Monday , March 4 2024

Two decades on, Vietnam expressways fail to gather speed

Vietnam has taken 17 years to build 1,163 km (723 miles) of expressways, far short of the original goal to have 5,870 km built by 2020.

The construction of Vietnam’s expressways was planned in the 2000s in the context of the transnational highway system’s deterioration, the absence of an expressway system to connect commercial hub HCMC with agriculture and aquaculture hub Mekong Delta and neighboring localities.

In December 2004, work began on the country’s first expressway – the HCMC-Trung Luong Expressway. Stretching 61 km (38 miles), the much-anticipated VND9.88 trillion ($433.6 million) project and was funded with official development assistance (ODA) loans.

After six years, the project has been completed, shortening the traveling time from HCMC to Tien Giang Province from 90 to 30 minutes and helping ease traffic gridlocks along the National Highway 1A through Long An Province.

It is still the only expressway to connect HCMC and the Mekong Delta to date.

Trung Luong - My Thuan Expressway, the extension of the HCMC – Trung Luong route, is under construction in Tien Giang Province, January 2021. Photo by VnExpress/Quynh Tran

Trung Luong – My Thuan Expressway, the extension of the HCMC – Trung Luong route, is under construction in Tien Giang Province, January 2021. Photo by VnExpress/Quynh Tran

In 2006, the first expressway in the north, Cau Gie – Ninh Binh, was built with ODA loans to connect Hanoi and neighboring Ninh Binh Province, facilitating traffic flow at the southern gateway of the capital city.

Following up on the efficiency of the first two expressways and the urgency of investing in traffic infrastructure to serve socio-economic development, the government approved in 2008 a master plan on developing an expressway network until 2020 with vision until 2020. The plan comprised 22 expressway projects with a total length of 5,873 km.

In Jan. 2011, the 11th Party Congress passed a resolution which identified many limitations in the traffic infrastructure system that were a bottleneck of the nation’s development. The resolution said investing in the expressway system was an important driving force for the country’s progress. It set a target of having 2,000 km of expressways by 2020.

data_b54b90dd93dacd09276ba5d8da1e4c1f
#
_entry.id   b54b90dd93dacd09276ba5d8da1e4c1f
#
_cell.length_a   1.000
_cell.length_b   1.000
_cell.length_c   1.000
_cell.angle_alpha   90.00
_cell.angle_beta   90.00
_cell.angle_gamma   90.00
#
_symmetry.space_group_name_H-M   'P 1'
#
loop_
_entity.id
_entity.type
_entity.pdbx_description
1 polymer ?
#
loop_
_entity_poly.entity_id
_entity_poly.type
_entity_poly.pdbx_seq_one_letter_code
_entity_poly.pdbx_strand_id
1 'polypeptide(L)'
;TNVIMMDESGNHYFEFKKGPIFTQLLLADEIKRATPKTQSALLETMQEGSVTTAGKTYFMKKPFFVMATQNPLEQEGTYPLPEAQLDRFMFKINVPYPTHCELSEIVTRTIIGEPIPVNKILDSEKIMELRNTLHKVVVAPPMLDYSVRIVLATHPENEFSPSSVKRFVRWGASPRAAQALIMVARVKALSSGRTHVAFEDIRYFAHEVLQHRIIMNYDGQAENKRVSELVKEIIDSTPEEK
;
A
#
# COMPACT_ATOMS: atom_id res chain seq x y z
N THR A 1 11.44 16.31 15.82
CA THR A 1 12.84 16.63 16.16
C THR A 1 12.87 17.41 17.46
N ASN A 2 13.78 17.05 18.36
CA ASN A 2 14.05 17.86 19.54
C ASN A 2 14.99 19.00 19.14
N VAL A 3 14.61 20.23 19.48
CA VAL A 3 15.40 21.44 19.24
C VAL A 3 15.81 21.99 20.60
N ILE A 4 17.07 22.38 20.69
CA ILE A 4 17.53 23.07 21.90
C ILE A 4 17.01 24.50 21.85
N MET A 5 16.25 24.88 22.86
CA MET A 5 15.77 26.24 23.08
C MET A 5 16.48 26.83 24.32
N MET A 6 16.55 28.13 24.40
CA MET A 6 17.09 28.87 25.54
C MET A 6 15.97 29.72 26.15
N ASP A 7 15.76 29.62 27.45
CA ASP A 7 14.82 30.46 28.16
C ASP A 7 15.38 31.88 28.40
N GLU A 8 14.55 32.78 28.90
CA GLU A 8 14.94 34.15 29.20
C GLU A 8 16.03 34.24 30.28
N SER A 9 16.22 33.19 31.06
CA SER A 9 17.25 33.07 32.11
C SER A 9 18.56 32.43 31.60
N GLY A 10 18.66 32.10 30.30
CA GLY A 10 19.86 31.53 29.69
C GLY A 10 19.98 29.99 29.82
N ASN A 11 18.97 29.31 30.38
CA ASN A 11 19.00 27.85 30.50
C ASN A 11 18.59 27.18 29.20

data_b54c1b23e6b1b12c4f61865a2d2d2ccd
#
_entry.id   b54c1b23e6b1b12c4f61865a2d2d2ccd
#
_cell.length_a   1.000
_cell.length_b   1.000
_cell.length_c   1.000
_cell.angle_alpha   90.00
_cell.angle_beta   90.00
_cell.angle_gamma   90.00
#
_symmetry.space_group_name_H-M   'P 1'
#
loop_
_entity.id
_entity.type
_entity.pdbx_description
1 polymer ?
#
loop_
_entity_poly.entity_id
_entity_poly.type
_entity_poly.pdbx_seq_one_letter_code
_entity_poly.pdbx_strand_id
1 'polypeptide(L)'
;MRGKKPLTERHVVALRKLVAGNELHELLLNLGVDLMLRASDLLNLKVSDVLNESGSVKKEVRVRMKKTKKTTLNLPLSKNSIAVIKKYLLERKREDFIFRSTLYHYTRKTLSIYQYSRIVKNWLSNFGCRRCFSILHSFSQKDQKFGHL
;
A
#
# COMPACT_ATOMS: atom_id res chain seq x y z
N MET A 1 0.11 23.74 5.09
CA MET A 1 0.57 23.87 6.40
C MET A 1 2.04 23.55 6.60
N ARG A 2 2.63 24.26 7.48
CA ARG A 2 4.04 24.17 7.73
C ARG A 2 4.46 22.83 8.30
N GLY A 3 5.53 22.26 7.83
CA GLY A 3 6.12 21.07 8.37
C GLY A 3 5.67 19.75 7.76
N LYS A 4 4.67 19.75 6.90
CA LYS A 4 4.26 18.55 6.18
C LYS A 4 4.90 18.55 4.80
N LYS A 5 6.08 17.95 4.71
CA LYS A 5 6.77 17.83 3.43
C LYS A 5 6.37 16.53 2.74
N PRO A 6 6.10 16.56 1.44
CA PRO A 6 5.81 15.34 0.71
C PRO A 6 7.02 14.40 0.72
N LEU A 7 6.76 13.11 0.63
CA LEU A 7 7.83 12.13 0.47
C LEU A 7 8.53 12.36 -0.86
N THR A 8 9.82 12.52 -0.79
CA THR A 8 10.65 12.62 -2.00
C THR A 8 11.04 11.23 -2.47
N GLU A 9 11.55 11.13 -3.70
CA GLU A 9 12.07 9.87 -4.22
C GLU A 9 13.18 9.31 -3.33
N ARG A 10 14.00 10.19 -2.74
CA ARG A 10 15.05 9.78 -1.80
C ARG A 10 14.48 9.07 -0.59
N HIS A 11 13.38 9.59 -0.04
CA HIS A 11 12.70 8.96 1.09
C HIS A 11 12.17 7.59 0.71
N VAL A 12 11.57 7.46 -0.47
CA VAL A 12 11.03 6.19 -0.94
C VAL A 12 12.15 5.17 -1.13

However, Vietnam has only finished building 1,163 km (723 miles) of expressways, with 89 km opened to traffic by 2010 and another 1,074 km by 2020.

Construction is underway on another 916 km, with the completion target set for 2023.

The Ministry of Transport estimates the speed of expressway construction in Vietnam at 74 km per year on average, just 1.5 percent that of China.

Explaining the slow progress, the ministry has cited the country’s limited financial resources, saying the state budget can only meet investment for renovating and upgrading the national highway system. This is why several expressways before 2010 were built with ODA loans, it has said.

Tran Chung, chairman of the Vietnam Association of Road Traffic Investors, also said that before 2015, the budget was limited and it was not easy to access ODA loans. The policy framework for attracting private investment into public projects had not been completed, creating difficulties in implementing expressway projects.

In the 2010-2015 period, the investment policy in the form of public-private partnership (PPP) had become more complete, allowing the government to start work on more expressways under the build-operate-transfer (BOT) format, including four in the north: Hoa Lac – Hoa Binh, Thai Nguyen – Cho Moi, Bac Giang – Lang Son; and the Trung Luong – My Thuan Expressway in the south, which is also an extension of the HCMC – Trung Luong route.

However, private investors found problems with the PPP mechanisms.

For example, the Hanoi – Hai Phong Expressway was finished in 2015, but a sum of more than VND4.7 trillion ($206 million) that the state had pledged for the project is yet to be paid to the investor, the Vietnam Infrastructure Development and Finance Investment Joint Stock Company.

In a similar situation, the investor of the Deo Ca Tunnel, which connects the central provinces of Khanh Hoa and Phu Yen, has not received the VND1.18 trillion pledged by the state since its completion in 2017.

A part of the Noi Bai - Lao Cai Expressway that connects Hanoi with Lao Cai Province, November 2021. Photo by VnExpress/Giang Huy

A part of the Noi Bai – Lao Cai Expressway that connects Hanoi with Lao Cai Province, home to tourist town Sa Pa, November 2021. Photo by VnExpress/Giang Huy

In addition to the slow pace progress and difficulties in attracting private investment, Vietnam’s expressway network is not evenly distributed among regions. It remains limited in the Mekong Delta, the southeast (home to HCMC and industrial hubs of Binh Duong and Dong Nai), the Central Highlands and the northwest regions.

The Mekong Delta is home to 20 million people, or a fifth of Vietnam’s population, but there is only one expressway to connect it with the rest of the country.

This has made the transportation of goods more difficult, increased logistics costs and exerted greater pressure on National Highway 1A, resulting in chronic congestion on this route.

The four Central Highlands provinces of Dak Lak, Kon Tum, Gia Lai and Dak Nong do not have any expressways while national highways and provincial roads are not in good condition, making it difficult for local agricultural products to access seaports and reach domestic and international markets.

Many legislators have more than once raised the issue at parliament sessions and called on the transport sector to speed up construction of expressways in these areas.

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